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Foodstuffs

October 2007

 

 

 

Beef Tahng, a Chinese Dish

By Rochelle delaCruz

My father, the best cook in the world, was a late starter. Man Chong Wong retired from Hilo Post Office right before his 60th birthday and decided he was going to learn to cook. Before that, he never even boiled water (according to Apo, his mother and our grandmother.) But once he made the decision, he threw himself into his new assignment with great zeal and enthusiasm, cutting recipes out of the newspapers, browsing the stacks at the Hawaii County Library and at bookstores, carefully choosing cookbooks to bring home. He appreciated a wide range of cuisines from Italian to Indian, but his preference was, of course, naturally, Chinese.

One of his all-time favorites was something he called Pot Roast because he thought it would appeal to his grandchildren more than the real name: tongue. But I told him, “Just call it what it is…the kids have to learn!” So against his better judgment, he reluctantly went along with calling it tongue. And the children ate it with relish; in fact, it was one of their favorite dishes. “See? They can handle it,” I concluded with pride.

Back in Seattle one day, I decided to cook tongue myself, so I went to a market in Chinatown and bought a fine piece of beef tongue.

Preparing tongue requires time and the first step is to boil it in water which helps peel off the tough, outer skin. So I laid the tongue out on the cutting board as I looked for my big pot.

Soon enough, my oldest son, then a teenager in endless pursuit of snacks, came sauntering through the kitchen. But he stopped dead in his tracks when he saw the tongue.

“What’s that?” he asked, pointing with both index fingers to the slab of beef on the board.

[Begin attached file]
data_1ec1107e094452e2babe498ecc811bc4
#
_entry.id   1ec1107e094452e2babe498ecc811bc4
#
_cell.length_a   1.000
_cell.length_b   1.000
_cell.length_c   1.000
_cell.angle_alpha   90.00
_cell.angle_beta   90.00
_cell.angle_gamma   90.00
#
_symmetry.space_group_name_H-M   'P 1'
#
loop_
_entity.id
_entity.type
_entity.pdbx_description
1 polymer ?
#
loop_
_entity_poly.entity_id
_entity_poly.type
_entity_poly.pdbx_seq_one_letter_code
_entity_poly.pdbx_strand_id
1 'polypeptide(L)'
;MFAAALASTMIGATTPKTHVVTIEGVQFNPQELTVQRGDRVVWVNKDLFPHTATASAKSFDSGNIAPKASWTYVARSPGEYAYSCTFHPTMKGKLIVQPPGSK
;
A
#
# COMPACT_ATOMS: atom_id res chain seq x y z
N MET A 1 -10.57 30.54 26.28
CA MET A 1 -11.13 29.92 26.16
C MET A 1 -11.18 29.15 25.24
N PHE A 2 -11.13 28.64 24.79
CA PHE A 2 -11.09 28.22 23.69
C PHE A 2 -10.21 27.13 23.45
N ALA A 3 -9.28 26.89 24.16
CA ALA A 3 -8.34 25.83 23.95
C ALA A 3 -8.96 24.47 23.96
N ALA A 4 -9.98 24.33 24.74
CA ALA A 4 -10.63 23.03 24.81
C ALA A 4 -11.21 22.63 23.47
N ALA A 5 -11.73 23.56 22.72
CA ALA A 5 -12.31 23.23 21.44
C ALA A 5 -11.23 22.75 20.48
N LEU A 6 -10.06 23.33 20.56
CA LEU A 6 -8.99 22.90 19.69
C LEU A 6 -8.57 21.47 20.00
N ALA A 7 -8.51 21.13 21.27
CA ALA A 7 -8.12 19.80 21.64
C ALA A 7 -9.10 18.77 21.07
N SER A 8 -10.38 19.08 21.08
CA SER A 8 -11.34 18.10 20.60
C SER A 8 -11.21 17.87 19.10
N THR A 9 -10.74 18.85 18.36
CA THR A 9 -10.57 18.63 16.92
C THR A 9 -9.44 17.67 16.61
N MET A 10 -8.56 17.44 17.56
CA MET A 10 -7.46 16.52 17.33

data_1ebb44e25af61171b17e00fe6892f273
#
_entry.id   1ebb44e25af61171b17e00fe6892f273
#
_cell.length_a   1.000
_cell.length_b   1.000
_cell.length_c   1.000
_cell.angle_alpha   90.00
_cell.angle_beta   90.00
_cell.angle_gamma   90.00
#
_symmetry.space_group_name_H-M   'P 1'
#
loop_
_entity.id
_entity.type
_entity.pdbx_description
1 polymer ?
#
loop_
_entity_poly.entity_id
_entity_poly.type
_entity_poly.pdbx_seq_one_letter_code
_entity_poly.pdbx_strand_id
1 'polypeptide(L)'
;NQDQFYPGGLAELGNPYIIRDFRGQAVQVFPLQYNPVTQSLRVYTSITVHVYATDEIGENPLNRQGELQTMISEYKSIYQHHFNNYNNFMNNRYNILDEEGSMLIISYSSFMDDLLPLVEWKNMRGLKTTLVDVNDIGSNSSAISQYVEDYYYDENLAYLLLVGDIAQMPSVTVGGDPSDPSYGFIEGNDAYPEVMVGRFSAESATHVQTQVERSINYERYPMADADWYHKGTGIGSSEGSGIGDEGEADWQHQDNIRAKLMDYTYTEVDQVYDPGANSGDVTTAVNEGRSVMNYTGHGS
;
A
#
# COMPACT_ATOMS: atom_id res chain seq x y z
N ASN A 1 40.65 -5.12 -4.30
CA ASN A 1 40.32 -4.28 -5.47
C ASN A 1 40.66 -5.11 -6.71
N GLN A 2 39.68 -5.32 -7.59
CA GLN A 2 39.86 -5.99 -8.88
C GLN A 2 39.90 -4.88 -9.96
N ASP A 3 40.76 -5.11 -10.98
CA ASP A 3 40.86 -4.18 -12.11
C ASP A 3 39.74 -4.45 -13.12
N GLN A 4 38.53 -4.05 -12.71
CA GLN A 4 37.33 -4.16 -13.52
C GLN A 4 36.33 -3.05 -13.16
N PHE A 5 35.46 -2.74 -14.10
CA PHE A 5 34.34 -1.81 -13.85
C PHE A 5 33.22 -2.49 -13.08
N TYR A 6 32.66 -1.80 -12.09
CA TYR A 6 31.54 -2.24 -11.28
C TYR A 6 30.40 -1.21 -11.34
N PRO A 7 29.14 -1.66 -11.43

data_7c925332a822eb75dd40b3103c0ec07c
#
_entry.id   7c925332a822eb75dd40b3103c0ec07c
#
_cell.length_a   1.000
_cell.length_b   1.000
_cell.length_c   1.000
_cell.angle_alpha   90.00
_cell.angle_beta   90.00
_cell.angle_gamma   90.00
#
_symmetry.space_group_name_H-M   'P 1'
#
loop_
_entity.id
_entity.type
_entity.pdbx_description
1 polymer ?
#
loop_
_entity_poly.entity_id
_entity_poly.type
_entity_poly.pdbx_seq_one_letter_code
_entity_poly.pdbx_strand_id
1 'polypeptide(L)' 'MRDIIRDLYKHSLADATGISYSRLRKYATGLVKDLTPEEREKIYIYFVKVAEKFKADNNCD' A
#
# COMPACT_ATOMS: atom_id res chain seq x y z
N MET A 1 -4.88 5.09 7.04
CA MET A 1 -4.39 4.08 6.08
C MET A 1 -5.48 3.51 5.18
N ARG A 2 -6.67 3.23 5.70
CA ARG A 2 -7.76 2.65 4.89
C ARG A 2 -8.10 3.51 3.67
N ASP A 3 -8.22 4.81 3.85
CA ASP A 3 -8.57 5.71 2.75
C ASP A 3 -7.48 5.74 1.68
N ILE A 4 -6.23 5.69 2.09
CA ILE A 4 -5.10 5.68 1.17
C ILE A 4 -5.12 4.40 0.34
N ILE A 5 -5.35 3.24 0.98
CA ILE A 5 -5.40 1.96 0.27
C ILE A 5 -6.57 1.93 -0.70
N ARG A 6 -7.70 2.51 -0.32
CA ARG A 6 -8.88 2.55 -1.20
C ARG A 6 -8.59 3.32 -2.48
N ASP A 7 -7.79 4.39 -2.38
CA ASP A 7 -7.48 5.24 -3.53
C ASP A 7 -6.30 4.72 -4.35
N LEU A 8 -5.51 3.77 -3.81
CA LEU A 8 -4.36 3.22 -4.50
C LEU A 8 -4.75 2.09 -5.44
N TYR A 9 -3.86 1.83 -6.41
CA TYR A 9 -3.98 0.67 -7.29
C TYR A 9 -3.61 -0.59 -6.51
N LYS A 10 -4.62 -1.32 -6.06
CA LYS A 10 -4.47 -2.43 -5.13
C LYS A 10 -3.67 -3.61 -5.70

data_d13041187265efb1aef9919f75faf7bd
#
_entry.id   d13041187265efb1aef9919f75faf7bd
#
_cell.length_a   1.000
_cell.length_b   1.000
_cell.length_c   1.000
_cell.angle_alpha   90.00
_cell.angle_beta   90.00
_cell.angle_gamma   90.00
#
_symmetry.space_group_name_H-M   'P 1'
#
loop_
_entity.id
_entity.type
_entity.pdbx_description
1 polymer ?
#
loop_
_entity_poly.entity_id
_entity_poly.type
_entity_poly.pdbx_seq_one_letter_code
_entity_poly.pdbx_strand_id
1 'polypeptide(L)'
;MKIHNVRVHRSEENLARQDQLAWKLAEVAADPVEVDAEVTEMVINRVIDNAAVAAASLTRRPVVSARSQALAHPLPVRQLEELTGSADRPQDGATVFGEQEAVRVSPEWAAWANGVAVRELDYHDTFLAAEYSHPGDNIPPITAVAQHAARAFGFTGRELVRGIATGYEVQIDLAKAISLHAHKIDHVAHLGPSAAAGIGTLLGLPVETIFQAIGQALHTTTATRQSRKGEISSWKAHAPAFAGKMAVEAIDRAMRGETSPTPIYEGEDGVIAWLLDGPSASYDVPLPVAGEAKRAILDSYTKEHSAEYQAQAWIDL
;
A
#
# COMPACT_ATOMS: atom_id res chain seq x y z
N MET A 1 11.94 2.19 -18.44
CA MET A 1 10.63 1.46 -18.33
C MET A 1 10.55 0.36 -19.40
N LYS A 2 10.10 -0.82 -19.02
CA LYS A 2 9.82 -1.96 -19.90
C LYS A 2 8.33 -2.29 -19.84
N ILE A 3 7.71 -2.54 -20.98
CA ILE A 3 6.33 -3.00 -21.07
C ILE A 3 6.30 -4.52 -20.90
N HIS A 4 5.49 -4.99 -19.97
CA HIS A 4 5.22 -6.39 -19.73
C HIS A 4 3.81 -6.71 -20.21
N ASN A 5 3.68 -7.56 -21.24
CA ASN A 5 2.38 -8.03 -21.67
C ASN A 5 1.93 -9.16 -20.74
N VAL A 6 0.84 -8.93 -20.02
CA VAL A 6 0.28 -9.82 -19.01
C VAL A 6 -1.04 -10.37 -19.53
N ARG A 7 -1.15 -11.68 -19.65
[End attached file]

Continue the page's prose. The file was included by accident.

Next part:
“Tongue,” I replied. “You know, the kind Papa cooks. You all love it.”

He looked at it long and hard; then turning his head sideways, he stuck his own tongue out so that it was pointing in the same direction as the tongue on the chopping board. As his head snapped back up, he shouted, “That’s tongue??” He seemed surprised.

“Yes…what did you think we were eating when we ate tongue at Papa’s house?”

“Tahng…I thought we were eating, you know, tahng, a Chinese dish!”

I looked at him with the realization of what must be dawning on his mental horizon. And when he left the kitchen without grabbing anything to munch on, I knew something was up.

I peered around the family room door to see him talking to his younger brother and sister. I could hear him say something about “tahng” and saw him pointing to his and then to their tongue. Then I heard: Eeeeeuuuuwwww!

And that was the end of the tongue. That night, all three conspirators refused to eat the carefully prepared tongue, even when I called it pot roast.

So here is my father’s `ono recipe for Beef Tongue. But whether or not you let your children see it before presentation on the platter, is your call.

 

Beef Tongue

3 lb. beef tongue
2 sections bat kok (star anise)
1 clove garlic, minced
1 Tbs sherry
2 tsp. minced ginger
¼ cup shoyu
1 tsp. salt
1 tsp. sugar
½ tsp heong liu fun (Chinese 5 spice)

Bring the tongue to a boil in a pot of water and simmer for an hour. Drain and peel. Combine and pour the above ingredients over peeled tongue and let stand 20 minutes, turning once. Heat 1 Tbs oil in a dutch oven and brown the tongue on all sides. Add marinade and 2 ¾ cups water. Cover and simmer 2 hours or until tender.

Peel and cut up 3 potatoes and add to pot. Cook another 30 minutes or until potatoes are done. Remove meat and potatoes from pot. Combine 2 Tbs. cornstarch with ¼ cup water; stir into saucepan and cook until sauce thickens. Slice tongue and serve with potatoes and gravy.

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